It’s been over two weeks since I broke the two ribs; where did the time go? It was July 13th, almost 3 weeks ago now! Easy to remember because it was the day before what was supposed to be our “queen” riding day in France, the BIG stage, which was to be on Bastille Day, July 14th. So maybe it shouldn’t be that much of a surprise that, by now, there’s no acute pain at all, just a more generalized feeling of, what? Something that’s not quite the way it’s supposed to be, but not in a scary way, at least not anymore.
When I first got back I did everything I could to pretend that things were kind of normal. At that point things did hurt so I did the first couple of Tuesday/Thursday rides on Kevin’s ebike, taking it pretty easy. I would have eased into something a bit longer that Sunday (a week ago) but I was still recovering from whatever 24 hour bug hit me Friday, so no ride at all. Earlier this week I got back to semi-normal though, riding my own bike under my own power, on both Tuesday and Thursday, as well as all the regular commuting. So it really wasn’t that much of a surprise that today, getting back to the Pescadero/Tunitas loop, would go pretty well.
Keeping things relatively sane was made easier by having Larry along; Larry’s from Texas and they don’t build big hills in Texas. For Larry, the phrase “Do you want this to be the hill you die on?” takes a more literal meaning than most. He did pretty well on Old LaHonda, a bit better on Haskins, and surprised both Kevin and I on the second climb on Stage. But Tunitas had him pulling to the side and taking a breather a couple of times, because, in his words, he was “lugging it.” Kind of like trying to get a car up a hill in too high a gear. What happens when it finally fails? Does the engine explode? Maybe that’s why Larry decides it makes more sense to stop rather than try to just ride slower.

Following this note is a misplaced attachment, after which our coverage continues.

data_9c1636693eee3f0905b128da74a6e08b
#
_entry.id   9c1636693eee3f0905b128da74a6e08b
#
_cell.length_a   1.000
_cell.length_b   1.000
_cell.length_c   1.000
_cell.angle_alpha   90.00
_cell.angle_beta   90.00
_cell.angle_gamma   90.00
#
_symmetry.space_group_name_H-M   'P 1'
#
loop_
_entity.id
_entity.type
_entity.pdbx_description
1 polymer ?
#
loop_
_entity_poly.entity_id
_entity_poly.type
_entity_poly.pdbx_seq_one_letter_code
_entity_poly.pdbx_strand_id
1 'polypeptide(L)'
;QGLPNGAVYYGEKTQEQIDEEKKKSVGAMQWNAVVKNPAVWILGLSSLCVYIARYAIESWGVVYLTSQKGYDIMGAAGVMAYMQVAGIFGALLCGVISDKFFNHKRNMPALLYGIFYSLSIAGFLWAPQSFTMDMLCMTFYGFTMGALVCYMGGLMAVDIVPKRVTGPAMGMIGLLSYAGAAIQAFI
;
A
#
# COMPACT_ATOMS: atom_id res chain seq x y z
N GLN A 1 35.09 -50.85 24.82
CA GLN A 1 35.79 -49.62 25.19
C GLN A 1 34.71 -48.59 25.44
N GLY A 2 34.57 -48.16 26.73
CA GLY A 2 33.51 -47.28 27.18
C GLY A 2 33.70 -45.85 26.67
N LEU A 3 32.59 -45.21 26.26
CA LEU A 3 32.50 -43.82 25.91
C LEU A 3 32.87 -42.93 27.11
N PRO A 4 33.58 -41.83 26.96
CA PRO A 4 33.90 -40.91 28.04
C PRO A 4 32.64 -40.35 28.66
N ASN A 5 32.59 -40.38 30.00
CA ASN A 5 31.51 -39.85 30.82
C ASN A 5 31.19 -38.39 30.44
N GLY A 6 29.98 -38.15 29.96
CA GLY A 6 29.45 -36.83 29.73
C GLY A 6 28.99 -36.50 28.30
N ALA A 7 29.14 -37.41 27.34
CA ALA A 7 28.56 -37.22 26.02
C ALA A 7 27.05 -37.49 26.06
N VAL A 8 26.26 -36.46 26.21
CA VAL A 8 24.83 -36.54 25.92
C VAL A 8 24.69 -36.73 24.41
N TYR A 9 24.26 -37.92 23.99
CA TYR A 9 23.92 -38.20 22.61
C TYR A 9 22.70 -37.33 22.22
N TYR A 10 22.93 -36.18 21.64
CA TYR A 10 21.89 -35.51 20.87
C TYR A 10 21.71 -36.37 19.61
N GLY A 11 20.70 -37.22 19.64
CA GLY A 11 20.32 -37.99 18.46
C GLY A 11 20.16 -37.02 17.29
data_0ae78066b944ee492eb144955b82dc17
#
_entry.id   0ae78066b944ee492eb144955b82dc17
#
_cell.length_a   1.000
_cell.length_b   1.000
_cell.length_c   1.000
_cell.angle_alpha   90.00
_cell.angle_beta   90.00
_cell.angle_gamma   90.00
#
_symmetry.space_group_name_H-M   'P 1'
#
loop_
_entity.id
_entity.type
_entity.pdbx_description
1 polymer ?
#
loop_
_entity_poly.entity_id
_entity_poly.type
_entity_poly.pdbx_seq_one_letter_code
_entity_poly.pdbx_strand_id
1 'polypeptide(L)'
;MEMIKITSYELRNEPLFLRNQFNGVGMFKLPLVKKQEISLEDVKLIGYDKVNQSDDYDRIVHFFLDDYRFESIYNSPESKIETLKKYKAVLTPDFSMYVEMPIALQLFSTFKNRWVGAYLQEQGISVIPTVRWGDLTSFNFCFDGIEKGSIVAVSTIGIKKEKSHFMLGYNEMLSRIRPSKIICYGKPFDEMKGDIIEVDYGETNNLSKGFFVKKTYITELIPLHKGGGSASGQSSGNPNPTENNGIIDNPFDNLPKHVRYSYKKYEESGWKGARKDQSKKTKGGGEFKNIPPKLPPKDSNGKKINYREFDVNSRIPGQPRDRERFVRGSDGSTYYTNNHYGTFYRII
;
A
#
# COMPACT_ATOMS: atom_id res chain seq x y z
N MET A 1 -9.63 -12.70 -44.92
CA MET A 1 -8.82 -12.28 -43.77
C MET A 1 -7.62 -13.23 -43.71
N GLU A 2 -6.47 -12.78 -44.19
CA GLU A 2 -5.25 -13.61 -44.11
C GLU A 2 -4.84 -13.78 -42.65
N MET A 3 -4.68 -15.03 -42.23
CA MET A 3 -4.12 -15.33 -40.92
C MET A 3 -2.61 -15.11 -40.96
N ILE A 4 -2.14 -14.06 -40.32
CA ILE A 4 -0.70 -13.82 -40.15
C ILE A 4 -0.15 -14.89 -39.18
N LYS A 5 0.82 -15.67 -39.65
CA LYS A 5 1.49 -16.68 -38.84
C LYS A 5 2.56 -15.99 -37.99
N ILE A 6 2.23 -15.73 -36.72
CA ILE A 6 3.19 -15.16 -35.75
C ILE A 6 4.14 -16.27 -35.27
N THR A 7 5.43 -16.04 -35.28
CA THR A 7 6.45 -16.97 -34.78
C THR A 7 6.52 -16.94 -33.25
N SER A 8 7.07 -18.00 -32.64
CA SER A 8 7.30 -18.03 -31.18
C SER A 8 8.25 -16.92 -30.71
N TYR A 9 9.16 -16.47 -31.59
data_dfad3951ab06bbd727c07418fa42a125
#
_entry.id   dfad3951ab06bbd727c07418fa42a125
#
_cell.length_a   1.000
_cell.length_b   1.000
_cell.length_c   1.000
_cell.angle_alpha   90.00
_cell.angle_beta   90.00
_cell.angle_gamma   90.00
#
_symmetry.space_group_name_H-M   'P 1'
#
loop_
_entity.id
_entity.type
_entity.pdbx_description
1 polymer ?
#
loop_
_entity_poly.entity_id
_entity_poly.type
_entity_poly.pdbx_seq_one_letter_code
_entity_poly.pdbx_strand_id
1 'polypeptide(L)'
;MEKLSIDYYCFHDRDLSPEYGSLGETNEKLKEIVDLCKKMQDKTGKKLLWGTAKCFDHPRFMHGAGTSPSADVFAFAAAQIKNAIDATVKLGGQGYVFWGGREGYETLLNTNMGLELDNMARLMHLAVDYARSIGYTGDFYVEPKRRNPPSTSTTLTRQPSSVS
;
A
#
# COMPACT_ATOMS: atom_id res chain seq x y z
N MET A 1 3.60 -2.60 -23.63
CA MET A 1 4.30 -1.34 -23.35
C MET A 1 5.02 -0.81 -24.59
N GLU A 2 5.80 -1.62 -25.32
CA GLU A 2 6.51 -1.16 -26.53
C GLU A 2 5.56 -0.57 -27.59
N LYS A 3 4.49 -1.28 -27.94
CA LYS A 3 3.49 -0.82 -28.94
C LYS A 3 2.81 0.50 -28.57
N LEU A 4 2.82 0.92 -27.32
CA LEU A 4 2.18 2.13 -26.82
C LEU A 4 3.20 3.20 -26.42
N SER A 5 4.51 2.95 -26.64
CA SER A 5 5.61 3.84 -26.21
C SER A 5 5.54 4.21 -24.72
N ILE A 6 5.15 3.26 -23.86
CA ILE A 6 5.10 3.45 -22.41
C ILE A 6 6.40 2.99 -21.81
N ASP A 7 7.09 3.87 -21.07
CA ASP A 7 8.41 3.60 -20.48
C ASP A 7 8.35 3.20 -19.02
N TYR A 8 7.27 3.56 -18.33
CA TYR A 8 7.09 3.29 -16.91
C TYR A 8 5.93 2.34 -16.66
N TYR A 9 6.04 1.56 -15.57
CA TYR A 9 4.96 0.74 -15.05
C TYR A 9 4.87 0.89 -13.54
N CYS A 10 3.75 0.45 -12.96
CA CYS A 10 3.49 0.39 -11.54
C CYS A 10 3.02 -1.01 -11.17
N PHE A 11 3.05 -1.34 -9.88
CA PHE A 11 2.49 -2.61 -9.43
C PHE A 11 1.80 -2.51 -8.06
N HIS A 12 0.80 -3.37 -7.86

Old LaHonda was pretty challenging for me, especially when I made the mistake of catching up and then keeping pace with Francine. Oh my goodness, she can ride up in 24 something and have no issue talking at all! How does that work?
It was nice to get back to the regular routine in Pescadero, with a Coke (ok, Mtn Dew), half a club sandwich and Olallieberry Scone for fuel the rest of the way. Kevin got his big cookie and Larry was into coffee and one of those pastries that looks like a snail? I think it’s actually called a snail? Sounds like something they’d have in France but no, never saw anything quite like that, just the real ones.
It was a clear enough day that I think we saw the Farralon Islands from Stage Road. Looking at Google Maps I can’t be certain; it appears they might be a bit further north than what we were seeing, but I don’t think it was a ship. One thing we DID see were a lot of sheep resting in a perfect circle of shade under a tree. That’s at the top of this post; I stopped to take a photo of it after Kevin pointed it out. Kevin, of course, just kept on riding, leaving me to catch up on the first Stage climb.
Overall things feel pretty normal. Had my riding not been interrupted in France by the broken ribs, I’d likely be doing more Santa Cruz loops, but that’s just not how it worked out this year. Something to look forward to next year.